The Aron in the Mishkan was made out of wood, but it was covered on the inside and the outside with gold. Chazal (Yoma 72b) tell us that a true talmid chochom must resemble the Aron; his inside must exactly mirror his outside. From the writings of the Rambam we can glean how he explained this Gemara. He writes (Hil. Da'os 2, 6) "It is forbidden for one to smooth talk and cajole. He shall not say one thing with his mouth while intending something else in his heart; rather, his inside should be like his outside." A talmid chochom must say what he means and mean what he says.
Rav Wolbe writes (Alei Shur vol. II pg. 36) that it is interesting to note the importance that Chazal placed on this attribute. The Gemara (Brachos 28.) relates that Rabban Gamliel placed a guard at the door of the Beis Medrash and instructed him not to let in anybody whose outer conduct did not mirror their inner feelings. Even Rebbi Elazar ben Azaria, who subsequently removed the guard, did not disagree with Rabban Gamliel's restrictions; rather, he felt that everyone should be considered innocent until proven guilty. However, had he known for certain that a specific person did not meet this criteria he too would not have allowed such a student to enter the Beis Medrash.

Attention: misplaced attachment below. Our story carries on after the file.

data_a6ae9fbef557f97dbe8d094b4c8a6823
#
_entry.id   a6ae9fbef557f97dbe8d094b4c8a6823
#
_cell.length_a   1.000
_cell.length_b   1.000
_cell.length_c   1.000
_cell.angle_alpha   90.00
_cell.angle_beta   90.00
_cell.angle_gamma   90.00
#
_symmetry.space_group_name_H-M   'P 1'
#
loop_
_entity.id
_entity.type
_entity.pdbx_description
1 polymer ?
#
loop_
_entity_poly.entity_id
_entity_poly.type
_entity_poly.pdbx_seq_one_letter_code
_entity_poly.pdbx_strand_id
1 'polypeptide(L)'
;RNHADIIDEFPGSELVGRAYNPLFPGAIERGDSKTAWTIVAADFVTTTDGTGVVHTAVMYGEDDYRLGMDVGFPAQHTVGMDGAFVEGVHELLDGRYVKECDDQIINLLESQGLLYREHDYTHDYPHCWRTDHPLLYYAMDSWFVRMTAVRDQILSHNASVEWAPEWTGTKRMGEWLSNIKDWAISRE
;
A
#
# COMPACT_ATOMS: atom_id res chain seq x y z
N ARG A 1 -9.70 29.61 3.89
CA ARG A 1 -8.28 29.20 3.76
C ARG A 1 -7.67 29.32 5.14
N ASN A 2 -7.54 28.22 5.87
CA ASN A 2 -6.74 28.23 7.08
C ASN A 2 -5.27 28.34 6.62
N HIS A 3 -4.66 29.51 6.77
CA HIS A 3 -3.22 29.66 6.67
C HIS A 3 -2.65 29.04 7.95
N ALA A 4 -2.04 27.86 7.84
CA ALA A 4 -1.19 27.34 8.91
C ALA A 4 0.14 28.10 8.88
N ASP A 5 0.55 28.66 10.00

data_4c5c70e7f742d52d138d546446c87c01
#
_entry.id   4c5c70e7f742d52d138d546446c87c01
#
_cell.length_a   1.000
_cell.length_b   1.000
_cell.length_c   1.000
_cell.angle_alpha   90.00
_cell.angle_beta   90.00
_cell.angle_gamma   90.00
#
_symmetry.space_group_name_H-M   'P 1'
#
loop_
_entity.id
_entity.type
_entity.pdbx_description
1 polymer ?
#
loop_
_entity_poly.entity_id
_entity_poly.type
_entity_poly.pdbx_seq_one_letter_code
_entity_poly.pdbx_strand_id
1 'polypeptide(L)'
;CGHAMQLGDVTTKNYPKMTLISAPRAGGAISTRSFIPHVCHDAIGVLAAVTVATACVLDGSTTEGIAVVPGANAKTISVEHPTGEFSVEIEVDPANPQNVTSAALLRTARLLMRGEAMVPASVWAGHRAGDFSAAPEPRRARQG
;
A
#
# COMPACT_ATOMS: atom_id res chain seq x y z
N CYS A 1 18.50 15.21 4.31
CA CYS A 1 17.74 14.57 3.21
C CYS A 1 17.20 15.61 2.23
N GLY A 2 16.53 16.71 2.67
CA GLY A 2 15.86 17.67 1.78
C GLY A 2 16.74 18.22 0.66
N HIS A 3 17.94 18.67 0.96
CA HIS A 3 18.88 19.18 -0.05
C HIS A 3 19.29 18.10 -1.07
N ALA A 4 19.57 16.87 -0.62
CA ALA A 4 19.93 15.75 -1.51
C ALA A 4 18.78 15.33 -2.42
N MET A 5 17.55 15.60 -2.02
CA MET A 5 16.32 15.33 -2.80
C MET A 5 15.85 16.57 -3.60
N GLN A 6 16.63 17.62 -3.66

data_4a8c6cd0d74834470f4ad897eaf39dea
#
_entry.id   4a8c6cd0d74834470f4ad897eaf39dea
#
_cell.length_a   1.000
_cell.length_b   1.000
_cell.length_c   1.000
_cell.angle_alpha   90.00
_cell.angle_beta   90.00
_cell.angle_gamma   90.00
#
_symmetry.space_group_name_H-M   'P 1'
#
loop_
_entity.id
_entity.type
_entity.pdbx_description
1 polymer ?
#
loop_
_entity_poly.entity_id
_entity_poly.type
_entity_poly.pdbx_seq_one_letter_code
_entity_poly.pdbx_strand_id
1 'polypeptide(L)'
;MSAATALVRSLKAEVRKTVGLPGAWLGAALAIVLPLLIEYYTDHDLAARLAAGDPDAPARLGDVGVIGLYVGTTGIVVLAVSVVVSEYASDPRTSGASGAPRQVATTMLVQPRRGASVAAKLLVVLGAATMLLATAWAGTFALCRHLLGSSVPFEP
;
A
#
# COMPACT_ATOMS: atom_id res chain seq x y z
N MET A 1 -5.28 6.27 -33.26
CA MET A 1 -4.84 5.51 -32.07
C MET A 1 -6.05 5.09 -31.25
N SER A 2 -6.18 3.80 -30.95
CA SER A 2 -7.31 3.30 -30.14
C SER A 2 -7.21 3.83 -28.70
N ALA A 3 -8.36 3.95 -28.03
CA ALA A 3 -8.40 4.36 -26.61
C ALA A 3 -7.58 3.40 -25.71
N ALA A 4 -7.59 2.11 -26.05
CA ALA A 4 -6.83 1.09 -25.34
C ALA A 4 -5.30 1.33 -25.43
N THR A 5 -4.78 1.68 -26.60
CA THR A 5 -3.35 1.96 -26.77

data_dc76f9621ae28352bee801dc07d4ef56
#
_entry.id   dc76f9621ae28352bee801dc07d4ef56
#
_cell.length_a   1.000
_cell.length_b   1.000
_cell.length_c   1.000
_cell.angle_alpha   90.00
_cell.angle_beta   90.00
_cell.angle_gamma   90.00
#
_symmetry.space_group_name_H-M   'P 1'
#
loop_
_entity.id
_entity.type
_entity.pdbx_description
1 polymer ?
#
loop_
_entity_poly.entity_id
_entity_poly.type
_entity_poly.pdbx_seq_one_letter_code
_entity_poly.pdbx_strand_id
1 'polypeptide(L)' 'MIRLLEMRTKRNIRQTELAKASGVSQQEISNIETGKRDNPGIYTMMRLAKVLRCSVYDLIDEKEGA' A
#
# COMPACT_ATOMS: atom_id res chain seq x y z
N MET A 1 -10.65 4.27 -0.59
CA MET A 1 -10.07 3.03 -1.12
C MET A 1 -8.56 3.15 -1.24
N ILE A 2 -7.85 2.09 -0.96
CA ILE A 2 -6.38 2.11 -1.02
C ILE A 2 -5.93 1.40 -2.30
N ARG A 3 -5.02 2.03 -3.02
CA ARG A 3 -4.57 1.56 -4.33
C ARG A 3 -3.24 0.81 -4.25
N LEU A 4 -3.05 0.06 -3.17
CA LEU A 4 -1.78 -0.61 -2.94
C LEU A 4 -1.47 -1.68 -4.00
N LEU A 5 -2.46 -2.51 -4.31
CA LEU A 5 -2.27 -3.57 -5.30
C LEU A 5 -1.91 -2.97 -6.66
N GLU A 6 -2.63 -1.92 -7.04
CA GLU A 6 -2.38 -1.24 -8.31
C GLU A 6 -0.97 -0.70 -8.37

We can deduce from here that the first step in becoming a talmid chochom is being meticulous with regard to one's speech. As the Rambam continues, "And even a single word of wheedling or deceit is forbidden - only true speech, an accurate spirit, and a pure heart devoid of any treachery and deception."
The two things that set humans apart from all other living creatures are intelligence and the ability to talk. This being the case, one must be sure to use this powerful tool of speech in the proper manner thereby manifesting that superiority. Moreover, the proper use of speech is a prerequisite to becoming a talmid chochom.